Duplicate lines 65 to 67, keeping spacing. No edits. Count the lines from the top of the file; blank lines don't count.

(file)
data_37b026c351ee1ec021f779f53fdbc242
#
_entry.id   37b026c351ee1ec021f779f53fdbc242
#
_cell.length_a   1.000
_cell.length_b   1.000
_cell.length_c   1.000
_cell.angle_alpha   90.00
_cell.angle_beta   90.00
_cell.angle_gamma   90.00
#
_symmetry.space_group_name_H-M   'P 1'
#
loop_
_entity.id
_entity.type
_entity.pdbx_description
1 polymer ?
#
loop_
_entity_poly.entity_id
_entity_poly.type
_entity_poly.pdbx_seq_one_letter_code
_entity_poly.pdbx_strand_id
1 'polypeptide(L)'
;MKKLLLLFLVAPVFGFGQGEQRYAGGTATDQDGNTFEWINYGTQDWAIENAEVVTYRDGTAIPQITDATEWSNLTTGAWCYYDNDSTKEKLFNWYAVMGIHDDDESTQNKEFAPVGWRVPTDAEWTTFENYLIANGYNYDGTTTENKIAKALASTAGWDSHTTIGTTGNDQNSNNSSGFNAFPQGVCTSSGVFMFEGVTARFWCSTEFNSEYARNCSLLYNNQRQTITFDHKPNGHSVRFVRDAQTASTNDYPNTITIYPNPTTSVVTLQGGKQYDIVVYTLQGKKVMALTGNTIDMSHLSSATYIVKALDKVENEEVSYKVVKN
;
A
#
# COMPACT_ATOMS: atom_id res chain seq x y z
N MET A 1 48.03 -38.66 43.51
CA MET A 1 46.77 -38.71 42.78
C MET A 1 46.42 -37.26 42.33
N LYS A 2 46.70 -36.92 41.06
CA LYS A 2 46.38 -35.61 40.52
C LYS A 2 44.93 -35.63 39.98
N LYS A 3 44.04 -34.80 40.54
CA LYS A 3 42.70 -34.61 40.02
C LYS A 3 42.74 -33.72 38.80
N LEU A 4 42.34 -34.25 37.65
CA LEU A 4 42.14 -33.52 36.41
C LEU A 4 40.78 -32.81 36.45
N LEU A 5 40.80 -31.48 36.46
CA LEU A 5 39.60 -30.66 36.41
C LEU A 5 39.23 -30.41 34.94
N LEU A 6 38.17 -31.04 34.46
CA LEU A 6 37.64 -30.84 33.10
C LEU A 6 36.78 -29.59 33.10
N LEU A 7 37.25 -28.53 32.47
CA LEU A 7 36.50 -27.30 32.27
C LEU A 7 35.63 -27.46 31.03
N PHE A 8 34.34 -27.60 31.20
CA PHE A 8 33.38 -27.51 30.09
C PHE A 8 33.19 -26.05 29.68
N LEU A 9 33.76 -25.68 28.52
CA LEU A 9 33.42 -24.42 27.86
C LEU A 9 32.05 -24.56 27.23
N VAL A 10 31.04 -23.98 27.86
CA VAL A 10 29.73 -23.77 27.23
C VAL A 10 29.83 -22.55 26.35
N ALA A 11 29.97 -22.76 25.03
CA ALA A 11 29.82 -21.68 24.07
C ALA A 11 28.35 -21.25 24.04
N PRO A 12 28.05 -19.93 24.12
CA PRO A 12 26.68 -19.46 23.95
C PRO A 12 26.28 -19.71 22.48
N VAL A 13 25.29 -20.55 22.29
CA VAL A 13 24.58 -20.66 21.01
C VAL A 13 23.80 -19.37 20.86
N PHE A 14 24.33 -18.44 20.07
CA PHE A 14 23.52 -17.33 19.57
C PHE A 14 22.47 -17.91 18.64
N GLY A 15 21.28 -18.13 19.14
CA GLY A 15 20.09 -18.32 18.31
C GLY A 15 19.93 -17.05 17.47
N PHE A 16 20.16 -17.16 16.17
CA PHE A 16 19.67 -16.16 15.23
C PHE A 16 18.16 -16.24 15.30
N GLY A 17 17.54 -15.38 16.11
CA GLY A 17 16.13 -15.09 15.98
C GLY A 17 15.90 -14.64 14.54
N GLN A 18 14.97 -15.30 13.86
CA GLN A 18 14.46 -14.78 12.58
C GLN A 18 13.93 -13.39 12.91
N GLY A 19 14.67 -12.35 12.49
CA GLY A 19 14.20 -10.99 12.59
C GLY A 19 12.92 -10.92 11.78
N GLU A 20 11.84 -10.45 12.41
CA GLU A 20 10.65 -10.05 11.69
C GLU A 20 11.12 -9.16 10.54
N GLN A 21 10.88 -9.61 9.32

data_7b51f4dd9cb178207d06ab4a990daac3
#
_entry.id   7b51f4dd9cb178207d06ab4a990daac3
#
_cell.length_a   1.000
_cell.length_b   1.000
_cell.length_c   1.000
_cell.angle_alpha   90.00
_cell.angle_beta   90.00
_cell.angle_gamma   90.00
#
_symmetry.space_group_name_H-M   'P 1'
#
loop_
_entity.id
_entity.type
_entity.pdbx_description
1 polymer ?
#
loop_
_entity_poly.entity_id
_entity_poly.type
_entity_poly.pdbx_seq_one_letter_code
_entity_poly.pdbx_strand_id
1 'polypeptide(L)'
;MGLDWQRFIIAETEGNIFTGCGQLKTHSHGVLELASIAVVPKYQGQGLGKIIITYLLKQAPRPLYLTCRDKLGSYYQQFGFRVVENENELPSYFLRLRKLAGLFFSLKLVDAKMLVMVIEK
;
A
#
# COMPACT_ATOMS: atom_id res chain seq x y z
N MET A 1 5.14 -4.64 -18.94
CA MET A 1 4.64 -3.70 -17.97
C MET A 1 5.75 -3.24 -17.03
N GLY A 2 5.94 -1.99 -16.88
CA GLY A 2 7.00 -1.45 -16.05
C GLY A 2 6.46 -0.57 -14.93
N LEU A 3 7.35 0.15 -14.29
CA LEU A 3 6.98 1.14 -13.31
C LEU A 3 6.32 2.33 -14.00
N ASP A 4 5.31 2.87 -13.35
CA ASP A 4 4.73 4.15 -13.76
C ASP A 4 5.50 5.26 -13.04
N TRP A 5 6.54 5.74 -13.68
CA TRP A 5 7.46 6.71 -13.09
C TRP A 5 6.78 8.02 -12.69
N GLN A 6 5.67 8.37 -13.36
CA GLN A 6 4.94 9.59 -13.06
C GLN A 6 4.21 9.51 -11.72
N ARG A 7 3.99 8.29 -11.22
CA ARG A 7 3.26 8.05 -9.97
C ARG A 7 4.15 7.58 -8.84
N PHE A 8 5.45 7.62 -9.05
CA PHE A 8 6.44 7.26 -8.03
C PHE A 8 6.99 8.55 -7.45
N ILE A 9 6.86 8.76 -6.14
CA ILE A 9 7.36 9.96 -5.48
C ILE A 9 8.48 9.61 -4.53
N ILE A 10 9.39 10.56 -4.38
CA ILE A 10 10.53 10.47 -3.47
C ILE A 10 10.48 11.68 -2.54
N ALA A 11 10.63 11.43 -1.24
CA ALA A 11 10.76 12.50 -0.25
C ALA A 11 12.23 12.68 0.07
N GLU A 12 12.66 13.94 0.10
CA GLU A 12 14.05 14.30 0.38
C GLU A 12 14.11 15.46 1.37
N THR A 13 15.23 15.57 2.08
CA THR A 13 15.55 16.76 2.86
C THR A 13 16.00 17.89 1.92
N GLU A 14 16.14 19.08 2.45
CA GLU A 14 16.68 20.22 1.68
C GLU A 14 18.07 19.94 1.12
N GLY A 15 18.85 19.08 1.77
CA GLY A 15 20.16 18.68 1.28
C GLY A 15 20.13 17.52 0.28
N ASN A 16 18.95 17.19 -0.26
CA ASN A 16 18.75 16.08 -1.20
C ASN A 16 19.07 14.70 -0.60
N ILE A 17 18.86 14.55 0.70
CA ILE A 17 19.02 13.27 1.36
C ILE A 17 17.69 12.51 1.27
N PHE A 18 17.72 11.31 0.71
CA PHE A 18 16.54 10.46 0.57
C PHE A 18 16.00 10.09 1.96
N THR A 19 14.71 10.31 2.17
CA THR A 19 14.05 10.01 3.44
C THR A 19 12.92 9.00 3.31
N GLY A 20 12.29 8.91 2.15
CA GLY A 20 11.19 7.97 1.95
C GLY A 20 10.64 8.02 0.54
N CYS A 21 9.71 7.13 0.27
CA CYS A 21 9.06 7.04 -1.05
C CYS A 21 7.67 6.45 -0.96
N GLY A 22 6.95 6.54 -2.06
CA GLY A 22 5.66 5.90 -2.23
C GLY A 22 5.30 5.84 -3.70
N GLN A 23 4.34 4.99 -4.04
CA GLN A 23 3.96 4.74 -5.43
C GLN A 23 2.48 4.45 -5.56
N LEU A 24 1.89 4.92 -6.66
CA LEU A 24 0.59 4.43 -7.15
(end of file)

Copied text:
CA PRO A 12 26.68 -19.46 23.95
C PRO A 12 26.28 -19.71 22.48
N VAL A 13 25.29 -20.55 22.29